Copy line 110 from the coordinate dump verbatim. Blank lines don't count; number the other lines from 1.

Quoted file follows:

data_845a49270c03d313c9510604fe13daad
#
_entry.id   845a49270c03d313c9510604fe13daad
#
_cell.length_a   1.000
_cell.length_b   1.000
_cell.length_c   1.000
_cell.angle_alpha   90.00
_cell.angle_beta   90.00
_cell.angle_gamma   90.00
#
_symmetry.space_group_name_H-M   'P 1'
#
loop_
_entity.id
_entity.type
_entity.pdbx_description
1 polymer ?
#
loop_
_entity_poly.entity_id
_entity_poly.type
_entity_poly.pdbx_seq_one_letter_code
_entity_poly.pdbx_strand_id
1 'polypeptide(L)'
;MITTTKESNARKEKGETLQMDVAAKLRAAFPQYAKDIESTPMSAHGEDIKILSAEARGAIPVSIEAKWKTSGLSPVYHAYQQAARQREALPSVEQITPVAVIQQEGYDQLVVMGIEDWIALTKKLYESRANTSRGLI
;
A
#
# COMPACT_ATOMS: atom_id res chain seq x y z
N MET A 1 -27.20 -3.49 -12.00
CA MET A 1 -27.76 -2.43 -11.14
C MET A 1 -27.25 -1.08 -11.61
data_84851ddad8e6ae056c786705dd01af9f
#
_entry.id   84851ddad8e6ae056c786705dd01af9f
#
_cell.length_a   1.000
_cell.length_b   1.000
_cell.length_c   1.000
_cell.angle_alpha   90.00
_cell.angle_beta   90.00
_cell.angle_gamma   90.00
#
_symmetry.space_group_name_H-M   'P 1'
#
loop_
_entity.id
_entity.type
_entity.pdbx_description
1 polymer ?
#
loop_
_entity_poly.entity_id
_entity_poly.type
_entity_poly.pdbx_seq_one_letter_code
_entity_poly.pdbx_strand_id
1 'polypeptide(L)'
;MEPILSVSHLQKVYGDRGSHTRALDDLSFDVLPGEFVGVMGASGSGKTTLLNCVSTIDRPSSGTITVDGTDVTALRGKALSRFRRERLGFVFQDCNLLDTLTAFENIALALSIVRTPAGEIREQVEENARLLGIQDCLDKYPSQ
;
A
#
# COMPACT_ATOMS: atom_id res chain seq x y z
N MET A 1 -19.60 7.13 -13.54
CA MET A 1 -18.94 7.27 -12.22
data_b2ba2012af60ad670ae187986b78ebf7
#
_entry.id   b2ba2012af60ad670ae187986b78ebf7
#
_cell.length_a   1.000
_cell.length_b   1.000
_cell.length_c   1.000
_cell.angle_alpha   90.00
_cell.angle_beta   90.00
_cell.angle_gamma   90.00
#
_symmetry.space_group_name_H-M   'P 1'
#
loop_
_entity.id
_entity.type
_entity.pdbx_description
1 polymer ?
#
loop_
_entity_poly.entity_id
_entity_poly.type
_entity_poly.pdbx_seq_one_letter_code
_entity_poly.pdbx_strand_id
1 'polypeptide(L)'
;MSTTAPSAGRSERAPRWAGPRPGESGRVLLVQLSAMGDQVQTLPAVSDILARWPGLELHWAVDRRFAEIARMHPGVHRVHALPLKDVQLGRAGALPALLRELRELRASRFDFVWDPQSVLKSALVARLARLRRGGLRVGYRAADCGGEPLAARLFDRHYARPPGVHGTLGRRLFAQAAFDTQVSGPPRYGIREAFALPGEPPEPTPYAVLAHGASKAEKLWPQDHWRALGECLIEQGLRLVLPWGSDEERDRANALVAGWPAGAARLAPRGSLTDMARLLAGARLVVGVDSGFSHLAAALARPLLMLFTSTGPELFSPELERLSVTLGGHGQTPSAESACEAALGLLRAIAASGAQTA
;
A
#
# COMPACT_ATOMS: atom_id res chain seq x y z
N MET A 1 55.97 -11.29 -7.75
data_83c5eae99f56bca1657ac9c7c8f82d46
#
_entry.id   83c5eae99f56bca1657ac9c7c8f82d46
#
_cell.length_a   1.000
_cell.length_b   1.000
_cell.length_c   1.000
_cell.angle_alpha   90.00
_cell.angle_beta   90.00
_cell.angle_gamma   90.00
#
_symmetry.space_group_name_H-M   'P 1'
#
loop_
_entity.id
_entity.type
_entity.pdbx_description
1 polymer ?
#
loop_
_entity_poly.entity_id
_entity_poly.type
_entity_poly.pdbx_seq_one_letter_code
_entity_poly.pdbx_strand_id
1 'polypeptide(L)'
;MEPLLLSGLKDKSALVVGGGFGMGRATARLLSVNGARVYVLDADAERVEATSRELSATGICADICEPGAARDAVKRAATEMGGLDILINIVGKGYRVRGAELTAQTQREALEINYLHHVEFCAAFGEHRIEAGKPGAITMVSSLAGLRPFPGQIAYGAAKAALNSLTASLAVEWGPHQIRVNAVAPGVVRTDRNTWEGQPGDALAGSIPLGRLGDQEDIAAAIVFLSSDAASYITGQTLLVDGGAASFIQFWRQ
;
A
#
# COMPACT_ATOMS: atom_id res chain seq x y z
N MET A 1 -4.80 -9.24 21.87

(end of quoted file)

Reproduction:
loop_